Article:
SOUTH KINGSTOWN – Economic conditions in August could signal a re-acceleration of Rhode Island’s economic recovery, with most measured factors showing improvement according to University of Rhode Island economist Leonard Lardaro’s August Current Conditions Index.
“The August results show some real strength,” Lardaro said. “Any discussion of the potential for reaching ‘stall speed’ should be put on the backburner at this point.”
Lardaro reported last month that July’s CCI showed the state continuing a loss of recovery momentum through a loss in growth rate.
But in August, his index reported, eight of 12 measured metrics showed improvement reaffirming Lardaro’s stance that Rhode Island continues its 30-month recovery and is not on the edge of a double-dip recession.
“The potential re-acceleration reflected in the August data may be showing that Rhode Island’s economy is gaining some momentum just as the U.S. economy is,” Lardaro said.
The CCI tracks Rhode Island’s economic performance over a dozen metrics. A number greater than 50 indicates progress while a value less than 50 signals setbacks.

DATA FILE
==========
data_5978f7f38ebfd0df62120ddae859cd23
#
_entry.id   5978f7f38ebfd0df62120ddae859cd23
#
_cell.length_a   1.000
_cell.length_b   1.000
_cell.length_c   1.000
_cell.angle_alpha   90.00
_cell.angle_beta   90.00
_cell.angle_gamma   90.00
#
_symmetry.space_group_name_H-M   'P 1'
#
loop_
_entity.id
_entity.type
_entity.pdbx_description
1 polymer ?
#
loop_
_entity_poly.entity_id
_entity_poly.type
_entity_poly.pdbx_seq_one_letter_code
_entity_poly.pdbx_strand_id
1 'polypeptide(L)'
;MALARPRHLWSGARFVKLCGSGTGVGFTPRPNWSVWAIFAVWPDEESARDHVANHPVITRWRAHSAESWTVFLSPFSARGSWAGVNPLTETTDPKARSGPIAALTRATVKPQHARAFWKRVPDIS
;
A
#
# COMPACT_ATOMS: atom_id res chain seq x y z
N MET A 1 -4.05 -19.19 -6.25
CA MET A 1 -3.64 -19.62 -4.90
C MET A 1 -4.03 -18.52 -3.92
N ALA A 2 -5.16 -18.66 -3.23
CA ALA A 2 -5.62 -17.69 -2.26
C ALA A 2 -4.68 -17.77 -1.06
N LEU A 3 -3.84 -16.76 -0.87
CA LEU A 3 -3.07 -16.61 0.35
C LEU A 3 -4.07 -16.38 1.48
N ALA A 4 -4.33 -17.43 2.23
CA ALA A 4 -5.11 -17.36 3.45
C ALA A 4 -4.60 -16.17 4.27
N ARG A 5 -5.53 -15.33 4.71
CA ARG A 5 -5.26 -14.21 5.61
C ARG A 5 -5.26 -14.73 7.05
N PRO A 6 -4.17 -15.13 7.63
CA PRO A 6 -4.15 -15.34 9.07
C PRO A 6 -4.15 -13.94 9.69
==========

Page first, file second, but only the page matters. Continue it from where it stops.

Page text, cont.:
Lardaro has been using two measurement numbers for several months to address conflicting data from the R.I. Department of Labor and Training that he says is flawed and paints a darker picture for the state than really exists.
For August, Lardaro issued a CCI of 75, up from 58 in June. An adjusted CCI that takes into account the DLT data was issued at 67, down from 50 in June.
In August, the metrics showing the greatest improvement were the issuance of single-use permits up 35.3 percent; a decrease in benefit exhaustions, which measures long-term unemployment, down 34.8 percent; the U.S. consumer sentiment, up 33.8 percent; a loss in new unemployment claims, down 28.2 percent; retail sales, up 9.2 percent; and the manufacturing wage, up 7.8 percent.
The metrics showing a downslide in August were employment service jobs, down 7 percent; government employment, down 2.3 percent; private, service production employment, down 0.8 percent; and a diminished labor force, down 1.5 percent.
University of Rhode Island,
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